The overwhelming majority of toilets in Mauritius (or at least among those you're likely to use) are of the sit-down, rather than squat, variety.
You'll find free public toilets close to many beaches; most are regularly cleaned and are fine if you find yourself caught short.
Although independent travellers are definitely in the minority, two corporate entities are dedicated to those who don't fall into the package-getaway category. Both have desks in the airport's arrivals hall, and they can assist with hotel bookings (although this is increasingly rare as few travellers arrive in the country without a booking), basic tourist maps and quite general island information.
Also useful is Mauritius Telecom's 24-hour phone service, Tourist Info (152). At any time of day or night you can speak to someone (in English) who will at least try to answer your questions.
Mauritius Tourism Promotion Authority The Mauritius Tourism Promotion Authority is a government-run body essentially responsible for promoting the island and its virtues to foreign markets. MTPA has a constellation of kiosks across the island – although, to be perfectly frank, many were empty during prime business hours, and when we did find someone staffing a booth they tossed us an outdated island map and offered very limited information. You're better off asking tour operators, hotel staff or anyone else accustomed to dealing with travellers' queries.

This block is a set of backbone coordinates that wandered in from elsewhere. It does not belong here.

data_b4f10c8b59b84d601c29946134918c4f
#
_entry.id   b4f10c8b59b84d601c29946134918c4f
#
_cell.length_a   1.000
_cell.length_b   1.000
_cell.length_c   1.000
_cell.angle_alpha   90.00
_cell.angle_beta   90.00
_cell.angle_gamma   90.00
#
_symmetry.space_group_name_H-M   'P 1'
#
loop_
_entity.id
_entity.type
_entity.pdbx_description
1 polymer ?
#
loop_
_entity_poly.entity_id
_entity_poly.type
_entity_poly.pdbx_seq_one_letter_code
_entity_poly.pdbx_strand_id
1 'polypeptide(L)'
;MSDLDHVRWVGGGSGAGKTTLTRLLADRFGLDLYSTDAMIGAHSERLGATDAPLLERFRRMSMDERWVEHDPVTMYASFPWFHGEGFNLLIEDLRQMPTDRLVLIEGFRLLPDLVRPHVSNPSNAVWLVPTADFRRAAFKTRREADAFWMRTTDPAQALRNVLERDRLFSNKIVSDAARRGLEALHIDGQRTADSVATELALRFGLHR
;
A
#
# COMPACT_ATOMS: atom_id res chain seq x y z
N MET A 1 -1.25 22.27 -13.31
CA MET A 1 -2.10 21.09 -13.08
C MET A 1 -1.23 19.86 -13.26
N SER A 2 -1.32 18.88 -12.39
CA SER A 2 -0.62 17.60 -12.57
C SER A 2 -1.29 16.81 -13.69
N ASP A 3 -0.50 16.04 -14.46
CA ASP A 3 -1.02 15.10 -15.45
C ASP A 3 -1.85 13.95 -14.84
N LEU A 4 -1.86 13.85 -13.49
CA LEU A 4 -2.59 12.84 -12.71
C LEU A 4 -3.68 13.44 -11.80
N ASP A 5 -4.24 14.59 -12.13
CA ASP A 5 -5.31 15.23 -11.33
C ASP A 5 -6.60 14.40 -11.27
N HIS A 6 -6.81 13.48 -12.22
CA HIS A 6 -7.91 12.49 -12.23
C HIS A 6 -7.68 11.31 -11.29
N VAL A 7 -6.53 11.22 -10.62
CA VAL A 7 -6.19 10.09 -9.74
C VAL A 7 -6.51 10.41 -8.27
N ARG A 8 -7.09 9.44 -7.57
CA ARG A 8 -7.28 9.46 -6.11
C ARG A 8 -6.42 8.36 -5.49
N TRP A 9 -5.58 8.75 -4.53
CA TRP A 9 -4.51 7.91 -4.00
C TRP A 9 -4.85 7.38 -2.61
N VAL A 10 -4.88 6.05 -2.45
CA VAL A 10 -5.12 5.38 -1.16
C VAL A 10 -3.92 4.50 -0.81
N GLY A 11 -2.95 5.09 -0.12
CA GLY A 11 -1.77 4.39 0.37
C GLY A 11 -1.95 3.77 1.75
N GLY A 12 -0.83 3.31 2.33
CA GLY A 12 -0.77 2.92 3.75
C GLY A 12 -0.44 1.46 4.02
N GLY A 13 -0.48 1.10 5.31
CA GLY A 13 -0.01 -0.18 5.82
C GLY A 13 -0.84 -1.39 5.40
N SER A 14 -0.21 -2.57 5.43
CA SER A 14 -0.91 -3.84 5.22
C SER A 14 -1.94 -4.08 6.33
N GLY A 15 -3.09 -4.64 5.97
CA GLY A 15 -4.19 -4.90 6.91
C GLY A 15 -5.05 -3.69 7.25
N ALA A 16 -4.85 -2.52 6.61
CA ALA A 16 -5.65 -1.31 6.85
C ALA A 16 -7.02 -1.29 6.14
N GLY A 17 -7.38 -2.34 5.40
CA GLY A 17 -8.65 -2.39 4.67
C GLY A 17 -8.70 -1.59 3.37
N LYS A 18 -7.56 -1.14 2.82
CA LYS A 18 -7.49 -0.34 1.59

Association des Hôteliers et Restaurateurs de l'Île Maurice The recommended AHRIM is an association of high-quality hotels, guesthouses and restaurants. It is starting to offer guesthouse-plus-airfare packages – an attempt to empower tourists to have a local experience while also benefiting from discounted airfares. Check out its website for details.